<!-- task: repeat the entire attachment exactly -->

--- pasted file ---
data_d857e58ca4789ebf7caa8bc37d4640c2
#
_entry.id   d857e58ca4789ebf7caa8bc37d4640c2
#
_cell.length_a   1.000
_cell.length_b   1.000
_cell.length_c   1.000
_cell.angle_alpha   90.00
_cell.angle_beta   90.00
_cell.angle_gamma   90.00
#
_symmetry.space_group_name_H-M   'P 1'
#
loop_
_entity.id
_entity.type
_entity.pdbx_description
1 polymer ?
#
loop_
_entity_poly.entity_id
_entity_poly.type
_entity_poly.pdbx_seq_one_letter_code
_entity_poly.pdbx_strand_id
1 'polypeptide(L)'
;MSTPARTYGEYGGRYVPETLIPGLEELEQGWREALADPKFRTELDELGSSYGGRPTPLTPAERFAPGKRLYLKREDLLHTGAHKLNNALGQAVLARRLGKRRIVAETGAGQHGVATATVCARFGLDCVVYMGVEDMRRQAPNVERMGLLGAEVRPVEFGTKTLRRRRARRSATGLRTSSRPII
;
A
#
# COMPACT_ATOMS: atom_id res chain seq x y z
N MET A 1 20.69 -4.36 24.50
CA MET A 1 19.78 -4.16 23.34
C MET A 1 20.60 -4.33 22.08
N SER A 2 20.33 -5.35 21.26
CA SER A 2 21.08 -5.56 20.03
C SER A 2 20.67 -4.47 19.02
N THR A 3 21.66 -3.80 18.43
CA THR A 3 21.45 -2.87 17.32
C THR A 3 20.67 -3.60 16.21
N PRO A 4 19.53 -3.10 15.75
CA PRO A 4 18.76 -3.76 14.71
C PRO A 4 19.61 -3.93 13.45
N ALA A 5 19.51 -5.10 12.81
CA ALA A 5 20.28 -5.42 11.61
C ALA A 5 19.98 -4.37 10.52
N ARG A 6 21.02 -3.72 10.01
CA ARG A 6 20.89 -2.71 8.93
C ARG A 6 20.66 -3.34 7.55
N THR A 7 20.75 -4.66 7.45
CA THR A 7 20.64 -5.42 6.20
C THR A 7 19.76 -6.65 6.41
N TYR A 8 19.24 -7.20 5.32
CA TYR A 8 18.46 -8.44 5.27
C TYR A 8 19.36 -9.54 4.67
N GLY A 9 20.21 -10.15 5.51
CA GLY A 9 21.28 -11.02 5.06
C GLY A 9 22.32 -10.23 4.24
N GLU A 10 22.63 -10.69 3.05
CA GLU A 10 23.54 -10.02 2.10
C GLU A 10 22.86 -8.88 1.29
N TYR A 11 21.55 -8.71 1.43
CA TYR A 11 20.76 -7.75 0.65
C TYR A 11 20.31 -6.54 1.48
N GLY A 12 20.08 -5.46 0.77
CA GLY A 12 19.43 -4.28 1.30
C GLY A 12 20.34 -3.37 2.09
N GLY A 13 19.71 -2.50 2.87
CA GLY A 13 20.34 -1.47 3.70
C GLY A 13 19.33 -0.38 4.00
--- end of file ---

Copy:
data_d857e58ca4789ebf7caa8bc37d4640c2
#
_entry.id   d857e58ca4789ebf7caa8bc37d4640c2
#
_cell.length_a   1.000
_cell.length_b   1.000
_cell.length_c   1.000
_cell.angle_alpha   90.00
_cell.angle_beta   90.00
_cell.angle_gamma   90.00
#
_symmetry.space_group_name_H-M   'P 1'
#
loop_
_entity.id
_entity.type
_entity.pdbx_description
1 polymer ?
#
loop_
_entity_poly.entity_id
_entity_poly.type
_entity_poly.pdbx_seq_one_letter_code
_entity_poly.pdbx_strand_id
1 'polypeptide(L)'
;MSTPARTYGEYGGRYVPETLIPGLEELEQGWREALADPKFRTELDELGSSYGGRPTPLTPAERFAPGKRLYLKREDLLHTGAHKLNNALGQAVLARRLGKRRIVAETGAGQHGVATATVCARFGLDCVVYMGVEDMRRQAPNVERMGLLGAEVRPVEFGTKTLRRRRARRSATGLRTSSRPII
;
A
#
# COMPACT_ATOMS: atom_id res chain seq x y z
N MET A 1 20.69 -4.36 24.50
CA MET A 1 19.78 -4.16 23.34
C MET A 1 20.60 -4.33 22.08
N SER A 2 20.33 -5.35 21.26
CA SER A 2 21.08 -5.56 20.03
C SER A 2 20.67 -4.47 19.02
N THR A 3 21.66 -3.80 18.43
CA THR A 3 21.45 -2.87 17.32
C THR A 3 20.67 -3.60 16.21
N PRO A 4 19.53 -3.10 15.75
CA PRO A 4 18.76 -3.76 14.71
C PRO A 4 19.61 -3.93 13.45
N ALA A 5 19.51 -5.10 12.81
CA ALA A 5 20.28 -5.42 11.61
C ALA A 5 19.98 -4.37 10.52
N ARG A 6 21.02 -3.72 10.01
CA ARG A 6 20.89 -2.71 8.93
C ARG A 6 20.66 -3.34 7.55
N THR A 7 20.75 -4.66 7.45
CA THR A 7 20.64 -5.42 6.20
C THR A 7 19.76 -6.65 6.41
N TYR A 8 19.24 -7.20 5.32
CA TYR A 8 18.46 -8.44 5.27
C TYR A 8 19.36 -9.54 4.67
N GLY A 9 20.21 -10.15 5.51
CA GLY A 9 21.28 -11.02 5.06
C GLY A 9 22.32 -10.23 4.24
N GLU A 10 22.63 -10.69 3.05
CA GLU A 10 23.54 -10.02 2.10
C GLU A 10 22.86 -8.88 1.29
N TYR A 11 21.55 -8.71 1.43
CA TYR A 11 20.76 -7.75 0.65
C TYR A 11 20.31 -6.54 1.48
N GLY A 12 20.08 -5.46 0.77
CA GLY A 12 19.43 -4.28 1.30
C GLY A 12 20.34 -3.37 2.09
N GLY A 13 19.71 -2.50 2.87
CA GLY A 13 20.34 -1.47 3.70
C GLY A 13 19.33 -0.38 4.00